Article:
David is fully convinced that God does not forget one of his many wanderings because of his fleeing from Saul (Psa 56:8). God has counted them. He keeps track of how many there are and the duration of each wandering (1Sam 21:10; 1Sam 22:1; 3; 5; 1Sam 23:5; 14; 25; 1Sam 24:1-2). For the sake of the remnant, God has set in advance a maximum to the days of their tribulation. He counts down their days until exactly that maximum is reached (Mt 24:22). Exactly at that point the tribulation ceases and the suffering is over.

God has also seen the tears of David. David asks God to put his tears in His bottle to keep them. These are the tears of believers shed in their suffering and sorrow for the Lord (Job 16:20). These believers are written down by God in His book, including all their experiences (cf. Mal 3:16; Psa 139:16). As for the enemies, it will be a proof against them with which they will be confronted on the day of reckoning.

As for believers, the tears will be kept, that once they are with Him, He may wipe them from their eyes (Rev 21:4). The suffering and sorrow will be over, but the memory of what caused the tears will never be forgotten. Above all, the tears of Him, Who offered up both prayers and supplications with loud crying and tears to God (Heb 5:7), will have our eternal attention.

David turns the day he is afraid (Psa 56:3) into a day he calls (Psa 56:9). He sees that his “enemies will turn back in the day when” he calls. When we call, the enemy will give way, not before. Because he calls, he can say with confidence: “This I know, that God is with me.” He experiences that God is truly the Immanuel, “God with us”. “This I know” is a victory call. Thus we can exclaim: “If God is for us, who will be against us?” (Rom 8:31).

Having expressed this certainty, he returns to what he said once before, in Psa 56:4 (Psa 56:10). In God he praises His “word”. This is more general than in Psa 56:4. It certainly includes the promises He made to David, but also includes all the other promises and purposes of God. It is about all that God has said.

The revelation of that we have in the written Word of God. God reveals what He has planned by expressing it in words. Thus we know His plans. We need no more than that and nothing else. God and His Word are one.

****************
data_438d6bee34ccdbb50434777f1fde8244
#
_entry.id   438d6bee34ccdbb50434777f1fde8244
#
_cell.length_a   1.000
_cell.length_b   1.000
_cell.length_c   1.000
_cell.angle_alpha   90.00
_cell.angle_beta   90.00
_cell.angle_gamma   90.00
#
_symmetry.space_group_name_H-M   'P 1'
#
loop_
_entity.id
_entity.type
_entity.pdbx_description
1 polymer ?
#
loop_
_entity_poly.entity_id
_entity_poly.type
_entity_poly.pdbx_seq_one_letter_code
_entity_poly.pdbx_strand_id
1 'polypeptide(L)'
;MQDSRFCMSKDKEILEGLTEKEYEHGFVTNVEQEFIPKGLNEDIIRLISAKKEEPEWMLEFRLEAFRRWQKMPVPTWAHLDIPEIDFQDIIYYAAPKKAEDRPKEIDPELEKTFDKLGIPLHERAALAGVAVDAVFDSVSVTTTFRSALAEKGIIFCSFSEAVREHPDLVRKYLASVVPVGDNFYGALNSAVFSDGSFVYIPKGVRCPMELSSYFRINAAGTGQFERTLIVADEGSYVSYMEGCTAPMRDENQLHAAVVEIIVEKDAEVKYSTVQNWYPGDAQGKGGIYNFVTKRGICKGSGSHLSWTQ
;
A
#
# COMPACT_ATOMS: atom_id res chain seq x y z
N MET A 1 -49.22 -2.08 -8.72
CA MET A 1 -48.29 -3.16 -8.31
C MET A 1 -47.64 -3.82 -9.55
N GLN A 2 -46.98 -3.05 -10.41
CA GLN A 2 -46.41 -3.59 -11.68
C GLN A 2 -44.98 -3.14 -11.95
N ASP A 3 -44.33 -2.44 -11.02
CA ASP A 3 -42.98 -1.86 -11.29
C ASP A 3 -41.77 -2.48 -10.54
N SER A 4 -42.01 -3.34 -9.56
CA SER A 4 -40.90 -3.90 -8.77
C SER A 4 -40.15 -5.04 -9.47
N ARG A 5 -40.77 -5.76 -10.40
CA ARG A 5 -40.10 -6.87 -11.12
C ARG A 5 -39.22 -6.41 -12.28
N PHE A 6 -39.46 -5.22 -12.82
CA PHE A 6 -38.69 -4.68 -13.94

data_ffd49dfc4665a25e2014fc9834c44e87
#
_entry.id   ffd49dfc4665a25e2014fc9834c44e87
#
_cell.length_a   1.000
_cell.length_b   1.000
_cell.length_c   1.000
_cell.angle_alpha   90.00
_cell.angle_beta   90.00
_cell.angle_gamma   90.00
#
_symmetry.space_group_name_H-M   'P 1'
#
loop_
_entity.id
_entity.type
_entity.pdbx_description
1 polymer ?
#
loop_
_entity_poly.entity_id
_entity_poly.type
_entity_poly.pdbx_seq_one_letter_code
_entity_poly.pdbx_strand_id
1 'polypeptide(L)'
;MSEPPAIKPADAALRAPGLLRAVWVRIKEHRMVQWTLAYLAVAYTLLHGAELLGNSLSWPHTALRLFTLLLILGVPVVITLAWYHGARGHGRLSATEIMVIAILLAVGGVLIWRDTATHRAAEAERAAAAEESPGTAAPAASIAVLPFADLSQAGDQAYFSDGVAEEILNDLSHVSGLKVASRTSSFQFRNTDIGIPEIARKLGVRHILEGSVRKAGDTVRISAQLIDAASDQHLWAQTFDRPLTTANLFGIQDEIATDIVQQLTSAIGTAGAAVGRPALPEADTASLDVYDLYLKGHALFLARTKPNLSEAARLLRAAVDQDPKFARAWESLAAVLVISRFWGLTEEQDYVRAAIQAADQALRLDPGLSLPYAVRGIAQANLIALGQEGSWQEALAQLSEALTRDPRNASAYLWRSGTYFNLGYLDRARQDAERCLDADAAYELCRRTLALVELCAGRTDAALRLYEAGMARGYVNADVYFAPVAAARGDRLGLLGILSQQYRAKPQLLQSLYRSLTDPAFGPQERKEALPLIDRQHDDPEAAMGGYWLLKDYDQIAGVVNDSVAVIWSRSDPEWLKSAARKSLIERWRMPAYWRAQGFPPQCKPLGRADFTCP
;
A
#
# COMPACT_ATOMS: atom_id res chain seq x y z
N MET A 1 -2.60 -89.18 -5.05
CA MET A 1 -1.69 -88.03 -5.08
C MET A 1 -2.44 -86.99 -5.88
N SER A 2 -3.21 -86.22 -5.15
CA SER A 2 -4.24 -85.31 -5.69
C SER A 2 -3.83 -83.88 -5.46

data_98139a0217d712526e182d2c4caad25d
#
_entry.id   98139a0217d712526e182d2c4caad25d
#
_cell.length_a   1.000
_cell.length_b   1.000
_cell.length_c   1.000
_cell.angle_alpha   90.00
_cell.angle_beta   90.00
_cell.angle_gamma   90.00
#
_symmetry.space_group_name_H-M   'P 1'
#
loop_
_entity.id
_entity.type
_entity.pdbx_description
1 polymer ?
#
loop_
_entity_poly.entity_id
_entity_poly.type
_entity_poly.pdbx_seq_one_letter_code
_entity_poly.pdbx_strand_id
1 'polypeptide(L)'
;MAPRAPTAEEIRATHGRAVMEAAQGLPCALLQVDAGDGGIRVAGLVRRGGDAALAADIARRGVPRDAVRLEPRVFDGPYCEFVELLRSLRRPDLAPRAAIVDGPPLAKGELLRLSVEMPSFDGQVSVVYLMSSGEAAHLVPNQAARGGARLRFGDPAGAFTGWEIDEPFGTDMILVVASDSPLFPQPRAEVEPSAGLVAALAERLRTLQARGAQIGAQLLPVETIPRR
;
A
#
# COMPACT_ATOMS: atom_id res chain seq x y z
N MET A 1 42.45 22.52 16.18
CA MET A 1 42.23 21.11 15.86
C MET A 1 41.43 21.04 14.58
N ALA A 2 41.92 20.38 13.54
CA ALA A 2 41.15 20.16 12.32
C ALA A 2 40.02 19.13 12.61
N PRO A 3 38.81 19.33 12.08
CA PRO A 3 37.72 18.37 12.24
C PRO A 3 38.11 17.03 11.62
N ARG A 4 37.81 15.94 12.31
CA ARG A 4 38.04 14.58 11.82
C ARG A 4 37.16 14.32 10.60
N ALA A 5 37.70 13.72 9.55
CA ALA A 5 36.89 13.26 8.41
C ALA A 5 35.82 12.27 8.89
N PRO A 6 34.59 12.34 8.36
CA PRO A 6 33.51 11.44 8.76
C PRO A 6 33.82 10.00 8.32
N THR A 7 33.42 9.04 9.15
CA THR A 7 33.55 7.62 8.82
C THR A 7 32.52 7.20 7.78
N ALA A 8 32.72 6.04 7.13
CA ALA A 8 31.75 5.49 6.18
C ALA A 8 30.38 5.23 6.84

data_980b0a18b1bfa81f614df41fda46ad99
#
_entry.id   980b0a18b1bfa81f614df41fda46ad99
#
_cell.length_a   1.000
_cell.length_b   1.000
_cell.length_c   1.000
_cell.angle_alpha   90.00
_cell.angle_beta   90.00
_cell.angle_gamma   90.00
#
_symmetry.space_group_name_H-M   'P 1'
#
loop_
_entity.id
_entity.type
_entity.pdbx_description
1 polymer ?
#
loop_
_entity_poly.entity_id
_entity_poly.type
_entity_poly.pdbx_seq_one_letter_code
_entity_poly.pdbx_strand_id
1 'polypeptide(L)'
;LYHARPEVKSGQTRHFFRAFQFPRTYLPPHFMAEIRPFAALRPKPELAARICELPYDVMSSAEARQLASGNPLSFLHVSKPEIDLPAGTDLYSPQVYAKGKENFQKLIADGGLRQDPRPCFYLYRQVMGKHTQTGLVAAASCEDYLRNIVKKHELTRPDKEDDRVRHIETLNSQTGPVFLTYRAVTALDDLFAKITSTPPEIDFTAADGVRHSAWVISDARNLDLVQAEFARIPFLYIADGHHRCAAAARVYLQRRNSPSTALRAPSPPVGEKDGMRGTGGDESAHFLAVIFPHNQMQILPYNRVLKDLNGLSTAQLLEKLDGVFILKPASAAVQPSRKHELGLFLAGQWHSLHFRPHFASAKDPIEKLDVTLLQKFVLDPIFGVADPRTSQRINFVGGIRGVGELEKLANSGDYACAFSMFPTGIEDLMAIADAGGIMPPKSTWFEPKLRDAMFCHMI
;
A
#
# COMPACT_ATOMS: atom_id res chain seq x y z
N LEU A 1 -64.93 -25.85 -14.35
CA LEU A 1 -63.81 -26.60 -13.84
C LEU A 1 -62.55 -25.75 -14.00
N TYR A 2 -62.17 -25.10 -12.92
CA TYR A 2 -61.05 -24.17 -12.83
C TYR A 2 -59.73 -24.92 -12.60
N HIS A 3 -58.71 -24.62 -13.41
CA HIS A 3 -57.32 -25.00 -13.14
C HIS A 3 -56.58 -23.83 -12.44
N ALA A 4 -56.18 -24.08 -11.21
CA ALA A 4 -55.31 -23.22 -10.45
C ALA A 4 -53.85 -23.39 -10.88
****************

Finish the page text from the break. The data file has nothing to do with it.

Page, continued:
Then David says that he praises “in the LORD … [his] word”. “God” is the Name of God as Creator, “LORD” is His Name as the God of the covenant with His people. This brings it even closer. David is not just speaking of the sovereign God Who is trustworthy in all that He says. He is speaking here of the God with Whom he has a close relationship, the God Who has made promises to His people and will fulfill them.

Those who praise God and the LORD in the word He has spoken know that that God and LORD is trustworthy (Psa 56:11). “The word” spoken by God “is a trustworthy statement, deserving full acceptance” (1Tim 1:15; 1Tim 4:9). Then there is no fear of man either, for what could man do to us (cf. Mt 10:28a; Heb 13:6b)? God has spoken and He will do what He has promised. No man can change that. What man could undertake anything against God? Therefore, no man can do anything against the believer.

Verses 12-13


David is full of admiration for God. He has just expressed twice his trust in Him with the implication that he no longer fears any man (Psa 56:11; Psa 56:4). He turns to God and says to Him: “O God” (Psa 56:12). In this we hear his amazement at what God has done. He immediately links the vows he has made to this. He will have made these during the time he was in trouble.

Now that he has found rest in God and His word and the knowledge that God is with him, he has not forgotten those vows. On the contrary, it is an incentive for him to keep those vows and to do so with rendering thank offerings to God. He trusts that God will help him and that he will bring the vow offering as a thank offering as a result.

God has delivered his soul from death (Psa 56:13). Therefore, he can and will keep his vows. His enemies have always been out to kill him, but they have not succeeded because of God’s protection. They have watched his footsteps because they lurked for his life (Psa 56:6). But God has kept his “feet from stumbling”. He gives God full credit for his deliverance.

The result is that he will “walk before God in the light of the living”. It means that he knows himself to be in God’s presence and is safe there. There he also walks in the light and not in the darkness. He walks there together with all the living, which are those who are also in God’s light.

The New Testament makes it clear that the light of life is the Lord Jesus (Jn 1:4). Walking in the light of the living comes down to what the Lord Jesus says: “I am the Light of the world; he who follows Me will not walk in the darkness, but will have the Light of life” (Jn 8:12).

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Kingcomments on the Whole Bible © 2021 Author: G. de Koning. All rights reserved. Used with the permission of the author
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Bibliographical Information
de Koning, Ger. Commentaar op Psalms 56". "Kingcomments on the Whole Bible". 'Stichting Titus' / 'Stichting Uitgeverij Daniël', Zwolle, Nederland. 2021.